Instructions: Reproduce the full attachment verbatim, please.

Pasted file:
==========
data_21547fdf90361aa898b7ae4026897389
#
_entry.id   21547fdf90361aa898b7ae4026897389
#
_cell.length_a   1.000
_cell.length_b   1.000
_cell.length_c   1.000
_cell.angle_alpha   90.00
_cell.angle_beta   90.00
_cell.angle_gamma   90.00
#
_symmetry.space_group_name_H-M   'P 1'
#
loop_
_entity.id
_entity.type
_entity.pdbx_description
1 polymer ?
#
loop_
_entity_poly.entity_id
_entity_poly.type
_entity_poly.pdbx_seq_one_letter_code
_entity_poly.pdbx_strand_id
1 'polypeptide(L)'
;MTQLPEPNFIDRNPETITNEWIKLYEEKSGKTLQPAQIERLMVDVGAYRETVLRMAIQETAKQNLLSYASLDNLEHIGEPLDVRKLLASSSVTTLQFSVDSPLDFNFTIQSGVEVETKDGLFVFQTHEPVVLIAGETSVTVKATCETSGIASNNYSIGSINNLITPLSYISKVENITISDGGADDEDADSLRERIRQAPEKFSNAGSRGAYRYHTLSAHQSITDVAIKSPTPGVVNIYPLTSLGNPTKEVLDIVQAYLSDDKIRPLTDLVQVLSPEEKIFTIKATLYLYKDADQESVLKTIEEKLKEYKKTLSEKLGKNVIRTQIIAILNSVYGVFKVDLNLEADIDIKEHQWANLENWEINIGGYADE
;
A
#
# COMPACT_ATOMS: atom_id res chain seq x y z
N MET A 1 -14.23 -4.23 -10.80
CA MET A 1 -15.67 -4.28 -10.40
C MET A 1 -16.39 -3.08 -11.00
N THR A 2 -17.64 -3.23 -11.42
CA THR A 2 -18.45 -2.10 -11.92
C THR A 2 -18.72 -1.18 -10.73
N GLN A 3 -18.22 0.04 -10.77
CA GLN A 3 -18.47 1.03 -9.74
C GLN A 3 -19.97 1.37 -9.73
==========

data_21547fdf90361aa898b7ae4026897389
#
_entry.id   21547fdf90361aa898b7ae4026897389
#
_cell.length_a   1.000
_cell.length_b   1.000
_cell.length_c   1.000
_cell.angle_alpha   90.00
_cell.angle_beta   90.00
_cell.angle_gamma   90.00
#
_symmetry.space_group_name_H-M   'P 1'
#
loop_
_entity.id
_entity.type
_entity.pdbx_description
1 polymer ?
#
loop_
_entity_poly.entity_id
_entity_poly.type
_entity_poly.pdbx_seq_one_letter_code
_entity_poly.pdbx_strand_id
1 'polypeptide(L)'
;MTQLPEPNFIDRNPETITNEWIKLYEEKSGKTLQPAQIERLMVDVGAYRETVLRMAIQETAKQNLLSYASLDNLEHIGEPLDVRKLLASSSVTTLQFSVDSPLDFNFTIQSGVEVETKDGLFVFQTHEPVVLIAGETSVTVKATCETSGIASNNYSIGSINNLITPLSYISKVENITISDGGADDEDADSLRERIRQAPEKFSNAGSRGAYRYHTLSAHQSITDVAIKSPTPGVVNIYPLTSLGNPTKEVLDIVQAYLSDDKIRPLTDLVQVLSPEEKIFTIKATLYLYKDADQESVLKTIEEKLKEYKKTLSEKLGKNVIRTQIIAILNSVYGVFKVDLNLEADIDIKEHQWANLENWEINIGGYADE
;
A
#
# COMPACT_ATOMS: atom_id res chain seq x y z
N MET A 1 -14.23 -4.23 -10.80
CA MET A 1 -15.67 -4.28 -10.40
C MET A 1 -16.39 -3.08 -11.00
N THR A 2 -17.64 -3.23 -11.42
CA THR A 2 -18.45 -2.10 -11.92
C THR A 2 -18.72 -1.18 -10.73
N GLN A 3 -18.22 0.04 -10.77
CA GLN A 3 -18.47 1.03 -9.74
C GLN A 3 -19.97 1.37 -9.73